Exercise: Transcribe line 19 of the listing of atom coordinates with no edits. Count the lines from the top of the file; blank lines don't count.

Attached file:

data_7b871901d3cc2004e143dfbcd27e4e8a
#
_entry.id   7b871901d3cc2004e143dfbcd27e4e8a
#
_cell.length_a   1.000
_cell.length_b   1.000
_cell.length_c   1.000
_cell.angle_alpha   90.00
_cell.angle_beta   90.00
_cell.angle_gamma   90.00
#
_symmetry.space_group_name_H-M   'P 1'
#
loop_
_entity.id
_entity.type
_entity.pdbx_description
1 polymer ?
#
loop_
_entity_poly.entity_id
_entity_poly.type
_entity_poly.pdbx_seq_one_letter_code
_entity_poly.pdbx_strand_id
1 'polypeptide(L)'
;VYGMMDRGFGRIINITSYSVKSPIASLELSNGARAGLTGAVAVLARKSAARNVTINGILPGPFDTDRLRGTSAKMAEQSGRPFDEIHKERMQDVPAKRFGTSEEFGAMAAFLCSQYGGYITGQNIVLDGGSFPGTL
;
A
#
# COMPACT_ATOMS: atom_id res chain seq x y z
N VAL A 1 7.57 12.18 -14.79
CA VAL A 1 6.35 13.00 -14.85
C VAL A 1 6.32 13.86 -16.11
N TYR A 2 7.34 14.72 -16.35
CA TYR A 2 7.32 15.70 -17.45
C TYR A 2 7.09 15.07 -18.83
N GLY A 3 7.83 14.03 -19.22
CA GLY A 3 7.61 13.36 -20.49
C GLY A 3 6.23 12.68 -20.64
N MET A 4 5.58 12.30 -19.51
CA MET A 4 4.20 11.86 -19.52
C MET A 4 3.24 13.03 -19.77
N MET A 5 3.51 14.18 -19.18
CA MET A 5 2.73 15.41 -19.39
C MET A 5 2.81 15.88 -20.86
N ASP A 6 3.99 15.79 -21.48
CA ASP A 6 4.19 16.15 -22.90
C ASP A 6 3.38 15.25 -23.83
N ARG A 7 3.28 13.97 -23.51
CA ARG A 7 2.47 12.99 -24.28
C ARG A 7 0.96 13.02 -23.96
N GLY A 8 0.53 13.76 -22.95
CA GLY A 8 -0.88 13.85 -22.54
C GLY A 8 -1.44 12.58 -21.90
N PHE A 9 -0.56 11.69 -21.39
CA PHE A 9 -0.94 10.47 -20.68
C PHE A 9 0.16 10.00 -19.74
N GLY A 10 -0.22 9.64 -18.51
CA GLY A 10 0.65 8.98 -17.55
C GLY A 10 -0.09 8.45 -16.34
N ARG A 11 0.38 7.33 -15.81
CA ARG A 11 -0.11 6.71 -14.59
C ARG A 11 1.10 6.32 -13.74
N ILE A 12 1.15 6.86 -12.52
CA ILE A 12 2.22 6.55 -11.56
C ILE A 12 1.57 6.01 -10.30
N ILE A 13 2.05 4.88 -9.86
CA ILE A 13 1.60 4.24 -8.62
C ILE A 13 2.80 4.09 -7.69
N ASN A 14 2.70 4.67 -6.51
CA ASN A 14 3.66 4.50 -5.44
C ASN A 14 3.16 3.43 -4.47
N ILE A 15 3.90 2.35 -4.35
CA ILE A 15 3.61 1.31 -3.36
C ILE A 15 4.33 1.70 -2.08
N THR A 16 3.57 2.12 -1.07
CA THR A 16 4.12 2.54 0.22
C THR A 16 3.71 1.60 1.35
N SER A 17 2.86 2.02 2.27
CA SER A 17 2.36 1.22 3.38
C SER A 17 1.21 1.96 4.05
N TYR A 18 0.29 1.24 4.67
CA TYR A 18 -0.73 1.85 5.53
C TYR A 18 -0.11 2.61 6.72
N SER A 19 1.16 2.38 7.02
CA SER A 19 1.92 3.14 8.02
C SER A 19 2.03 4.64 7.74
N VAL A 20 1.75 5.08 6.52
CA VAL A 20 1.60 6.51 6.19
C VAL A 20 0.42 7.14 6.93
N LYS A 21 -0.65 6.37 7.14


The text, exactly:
#